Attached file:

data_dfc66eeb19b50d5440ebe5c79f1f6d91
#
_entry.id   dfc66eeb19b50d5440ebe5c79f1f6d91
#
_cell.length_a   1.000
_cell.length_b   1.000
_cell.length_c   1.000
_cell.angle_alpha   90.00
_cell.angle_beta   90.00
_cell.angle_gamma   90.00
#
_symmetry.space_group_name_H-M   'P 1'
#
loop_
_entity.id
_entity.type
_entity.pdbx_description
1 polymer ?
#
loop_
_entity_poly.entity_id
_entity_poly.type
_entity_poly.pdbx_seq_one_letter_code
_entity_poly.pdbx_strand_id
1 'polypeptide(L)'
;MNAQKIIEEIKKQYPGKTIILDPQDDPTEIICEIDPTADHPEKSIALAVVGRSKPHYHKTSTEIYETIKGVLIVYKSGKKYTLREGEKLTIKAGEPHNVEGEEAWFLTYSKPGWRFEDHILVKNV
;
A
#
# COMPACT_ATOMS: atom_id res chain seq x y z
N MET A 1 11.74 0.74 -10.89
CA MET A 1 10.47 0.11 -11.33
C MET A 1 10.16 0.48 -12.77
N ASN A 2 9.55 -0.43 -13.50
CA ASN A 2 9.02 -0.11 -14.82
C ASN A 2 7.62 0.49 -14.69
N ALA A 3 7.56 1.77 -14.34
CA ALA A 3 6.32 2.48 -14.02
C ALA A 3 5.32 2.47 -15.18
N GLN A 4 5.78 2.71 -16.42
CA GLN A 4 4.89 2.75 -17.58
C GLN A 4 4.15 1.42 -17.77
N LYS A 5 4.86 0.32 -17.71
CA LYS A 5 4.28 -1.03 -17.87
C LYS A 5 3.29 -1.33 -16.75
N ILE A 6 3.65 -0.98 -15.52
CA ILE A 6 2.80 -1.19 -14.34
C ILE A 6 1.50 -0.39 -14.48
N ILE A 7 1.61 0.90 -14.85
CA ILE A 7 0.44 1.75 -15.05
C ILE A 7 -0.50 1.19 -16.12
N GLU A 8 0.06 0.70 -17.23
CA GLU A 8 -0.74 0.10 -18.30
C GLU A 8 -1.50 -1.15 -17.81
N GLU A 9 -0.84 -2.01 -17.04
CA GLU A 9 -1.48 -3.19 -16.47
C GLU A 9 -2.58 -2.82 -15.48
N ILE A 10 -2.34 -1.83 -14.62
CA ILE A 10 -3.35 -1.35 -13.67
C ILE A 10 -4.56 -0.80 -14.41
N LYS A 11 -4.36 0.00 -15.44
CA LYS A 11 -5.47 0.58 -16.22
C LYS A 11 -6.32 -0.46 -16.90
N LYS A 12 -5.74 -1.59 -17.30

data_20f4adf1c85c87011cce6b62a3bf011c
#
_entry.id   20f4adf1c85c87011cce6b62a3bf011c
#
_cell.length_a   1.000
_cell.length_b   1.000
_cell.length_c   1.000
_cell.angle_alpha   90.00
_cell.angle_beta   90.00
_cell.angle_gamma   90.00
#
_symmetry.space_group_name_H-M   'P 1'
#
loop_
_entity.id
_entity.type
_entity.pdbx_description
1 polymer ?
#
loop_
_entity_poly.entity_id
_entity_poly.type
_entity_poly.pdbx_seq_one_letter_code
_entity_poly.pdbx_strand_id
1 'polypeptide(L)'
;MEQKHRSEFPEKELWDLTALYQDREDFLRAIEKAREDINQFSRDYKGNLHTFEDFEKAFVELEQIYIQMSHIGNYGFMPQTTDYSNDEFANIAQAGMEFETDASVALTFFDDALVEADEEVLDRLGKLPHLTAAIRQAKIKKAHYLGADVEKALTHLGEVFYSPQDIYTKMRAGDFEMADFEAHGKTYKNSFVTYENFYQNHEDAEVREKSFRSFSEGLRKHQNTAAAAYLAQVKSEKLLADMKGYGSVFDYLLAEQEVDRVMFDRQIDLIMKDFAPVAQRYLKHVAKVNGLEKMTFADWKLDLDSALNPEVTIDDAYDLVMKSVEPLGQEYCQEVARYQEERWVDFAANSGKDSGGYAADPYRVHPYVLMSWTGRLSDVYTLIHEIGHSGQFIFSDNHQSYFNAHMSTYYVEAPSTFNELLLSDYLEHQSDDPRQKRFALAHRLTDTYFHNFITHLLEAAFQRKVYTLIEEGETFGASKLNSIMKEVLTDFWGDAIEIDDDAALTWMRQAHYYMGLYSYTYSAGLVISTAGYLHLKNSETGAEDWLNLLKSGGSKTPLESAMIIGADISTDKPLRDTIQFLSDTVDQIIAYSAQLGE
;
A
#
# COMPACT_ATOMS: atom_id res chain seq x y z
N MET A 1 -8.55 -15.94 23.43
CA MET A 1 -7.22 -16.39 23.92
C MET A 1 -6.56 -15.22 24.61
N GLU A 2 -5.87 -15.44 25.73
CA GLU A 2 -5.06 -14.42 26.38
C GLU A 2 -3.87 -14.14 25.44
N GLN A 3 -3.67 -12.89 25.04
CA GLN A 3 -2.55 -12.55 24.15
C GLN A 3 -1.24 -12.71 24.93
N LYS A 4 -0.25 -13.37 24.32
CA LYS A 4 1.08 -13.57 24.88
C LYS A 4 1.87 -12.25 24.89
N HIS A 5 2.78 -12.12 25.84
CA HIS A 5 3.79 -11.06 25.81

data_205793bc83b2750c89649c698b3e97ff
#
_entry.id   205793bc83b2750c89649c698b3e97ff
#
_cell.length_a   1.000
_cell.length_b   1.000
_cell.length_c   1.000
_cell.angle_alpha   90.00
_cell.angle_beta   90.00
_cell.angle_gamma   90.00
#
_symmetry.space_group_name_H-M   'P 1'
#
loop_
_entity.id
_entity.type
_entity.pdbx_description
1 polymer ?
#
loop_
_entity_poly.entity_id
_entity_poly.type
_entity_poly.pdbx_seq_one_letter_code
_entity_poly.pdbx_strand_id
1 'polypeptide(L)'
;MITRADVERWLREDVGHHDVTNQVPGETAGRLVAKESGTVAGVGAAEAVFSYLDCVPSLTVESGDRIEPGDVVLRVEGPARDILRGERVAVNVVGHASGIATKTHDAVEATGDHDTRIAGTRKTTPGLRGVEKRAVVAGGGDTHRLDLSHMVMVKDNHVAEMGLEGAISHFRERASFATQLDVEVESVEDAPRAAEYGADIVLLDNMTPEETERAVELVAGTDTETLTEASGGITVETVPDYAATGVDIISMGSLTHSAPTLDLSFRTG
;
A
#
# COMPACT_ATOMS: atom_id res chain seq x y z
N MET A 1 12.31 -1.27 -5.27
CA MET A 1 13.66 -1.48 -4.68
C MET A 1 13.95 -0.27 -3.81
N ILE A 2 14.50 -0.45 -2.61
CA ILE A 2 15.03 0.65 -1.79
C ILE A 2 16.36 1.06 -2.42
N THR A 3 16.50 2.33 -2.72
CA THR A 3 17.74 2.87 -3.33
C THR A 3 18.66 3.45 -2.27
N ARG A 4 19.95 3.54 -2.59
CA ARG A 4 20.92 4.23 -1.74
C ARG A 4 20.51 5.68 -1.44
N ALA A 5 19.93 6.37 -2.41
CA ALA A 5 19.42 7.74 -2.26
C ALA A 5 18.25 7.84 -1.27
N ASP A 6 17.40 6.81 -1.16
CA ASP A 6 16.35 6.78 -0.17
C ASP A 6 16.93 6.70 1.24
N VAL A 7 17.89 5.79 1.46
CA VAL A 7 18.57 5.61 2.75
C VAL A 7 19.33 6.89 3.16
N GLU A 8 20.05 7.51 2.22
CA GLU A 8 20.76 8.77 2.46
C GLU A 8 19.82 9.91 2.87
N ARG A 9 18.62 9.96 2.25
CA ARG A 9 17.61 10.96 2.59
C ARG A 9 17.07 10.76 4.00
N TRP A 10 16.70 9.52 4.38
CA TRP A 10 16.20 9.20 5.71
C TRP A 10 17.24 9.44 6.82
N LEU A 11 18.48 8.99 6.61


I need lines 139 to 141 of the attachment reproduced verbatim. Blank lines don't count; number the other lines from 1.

N MET A 1 12.31 -1.27 -5.27
CA MET A 1 13.66 -1.48 -4.68
C MET A 1 13.95 -0.27 -3.81